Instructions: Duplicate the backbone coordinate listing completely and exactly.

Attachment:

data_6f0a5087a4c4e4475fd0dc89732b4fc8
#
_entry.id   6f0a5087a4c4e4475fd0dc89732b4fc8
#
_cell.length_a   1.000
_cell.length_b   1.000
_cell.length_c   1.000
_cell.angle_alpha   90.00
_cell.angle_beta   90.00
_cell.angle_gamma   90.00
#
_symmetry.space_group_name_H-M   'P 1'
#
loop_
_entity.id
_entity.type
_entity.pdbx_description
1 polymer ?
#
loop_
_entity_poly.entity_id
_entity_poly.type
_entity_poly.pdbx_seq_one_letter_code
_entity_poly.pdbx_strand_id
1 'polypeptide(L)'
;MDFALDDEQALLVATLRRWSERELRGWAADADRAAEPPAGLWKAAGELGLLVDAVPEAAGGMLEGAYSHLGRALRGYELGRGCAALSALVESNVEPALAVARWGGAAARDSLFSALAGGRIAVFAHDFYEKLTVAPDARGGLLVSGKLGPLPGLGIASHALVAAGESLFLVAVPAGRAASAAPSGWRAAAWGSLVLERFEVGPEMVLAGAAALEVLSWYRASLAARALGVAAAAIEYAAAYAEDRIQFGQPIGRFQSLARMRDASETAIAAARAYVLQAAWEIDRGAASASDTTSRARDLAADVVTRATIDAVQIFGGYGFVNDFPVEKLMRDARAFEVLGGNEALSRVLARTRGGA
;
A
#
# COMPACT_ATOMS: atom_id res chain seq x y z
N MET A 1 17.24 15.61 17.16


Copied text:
data_6f0a5087a4c4e4475fd0dc89732b4fc8
#
_entry.id   6f0a5087a4c4e4475fd0dc89732b4fc8
#
_cell.length_a   1.000
_cell.length_b   1.000
_cell.length_c   1.000
_cell.angle_alpha   90.00
_cell.angle_beta   90.00
_cell.angle_gamma   90.00
#
_symmetry.space_group_name_H-M   'P 1'
#
loop_
_entity.id
_entity.type
_entity.pdbx_description
1 polymer ?
#
loop_
_entity_poly.entity_id
_entity_poly.type
_entity_poly.pdbx_seq_one_letter_code
_entity_poly.pdbx_strand_id
1 'polypeptide(L)'
;MDFALDDEQALLVATLRRWSERELRGWAADADRAAEPPAGLWKAAGELGLLVDAVPEAAGGMLEGAYSHLGRALRGYELGRGCAALSALVESNVEPALAVARWGGAAARDSLFSALAGGRIAVFAHDFYEKLTVAPDARGGLLVSGKLGPLPGLGIASHALVAAGESLFLVAVPAGRAASAAPSGWRAAAWGSLVLERFEVGPEMVLAGAAALEVLSWYRASLAARALGVAAAAIEYAAAYAEDRIQFGQPIGRFQSLARMRDASETAIAAARAYVLQAAWEIDRGAASASDTTSRARDLAADVVTRATIDAVQIFGGYGFVNDFPVEKLMRDARAFEVLGGNEALSRVLARTRGGA
;
A
#
# COMPACT_ATOMS: atom_id res chain seq x y z
N MET A 1 17.24 15.61 17.16